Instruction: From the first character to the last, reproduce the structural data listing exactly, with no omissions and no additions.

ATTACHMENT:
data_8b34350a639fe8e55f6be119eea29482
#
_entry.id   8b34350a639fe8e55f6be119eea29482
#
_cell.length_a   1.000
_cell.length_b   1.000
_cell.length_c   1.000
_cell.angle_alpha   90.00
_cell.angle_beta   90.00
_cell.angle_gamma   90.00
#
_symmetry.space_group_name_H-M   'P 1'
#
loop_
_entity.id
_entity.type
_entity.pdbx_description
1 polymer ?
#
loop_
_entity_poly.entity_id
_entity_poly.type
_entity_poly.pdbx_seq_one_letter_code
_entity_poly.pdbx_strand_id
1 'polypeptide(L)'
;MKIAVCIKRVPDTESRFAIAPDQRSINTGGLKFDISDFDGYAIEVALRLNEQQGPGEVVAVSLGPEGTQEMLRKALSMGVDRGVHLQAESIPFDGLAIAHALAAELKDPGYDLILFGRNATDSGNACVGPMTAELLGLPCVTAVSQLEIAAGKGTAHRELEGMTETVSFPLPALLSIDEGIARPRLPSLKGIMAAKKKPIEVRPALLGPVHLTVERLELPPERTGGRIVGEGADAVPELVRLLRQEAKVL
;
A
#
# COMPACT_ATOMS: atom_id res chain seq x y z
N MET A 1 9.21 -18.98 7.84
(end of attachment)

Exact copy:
data_8b34350a639fe8e55f6be119eea29482
#
_entry.id   8b34350a639fe8e55f6be119eea29482
#
_cell.length_a   1.000
_cell.length_b   1.000
_cell.length_c   1.000
_cell.angle_alpha   90.00
_cell.angle_beta   90.00
_cell.angle_gamma   90.00
#
_symmetry.space_group_name_H-M   'P 1'
#
loop_
_entity.id
_entity.type
_entity.pdbx_description
1 polymer ?
#
loop_
_entity_poly.entity_id
_entity_poly.type
_entity_poly.pdbx_seq_one_letter_code
_entity_poly.pdbx_strand_id
1 'polypeptide(L)'
;MKIAVCIKRVPDTESRFAIAPDQRSINTGGLKFDISDFDGYAIEVALRLNEQQGPGEVVAVSLGPEGTQEMLRKALSMGVDRGVHLQAESIPFDGLAIAHALAAELKDPGYDLILFGRNATDSGNACVGPMTAELLGLPCVTAVSQLEIAAGKGTAHRELEGMTETVSFPLPALLSIDEGIARPRLPSLKGIMAAKKKPIEVRPALLGPVHLTVERLELPPERTGGRIVGEGADAVPELVRLLRQEAKVL
;
A
#
# COMPACT_ATOMS: atom_id res chain seq x y z
N MET A 1 9.21 -18.98 7.84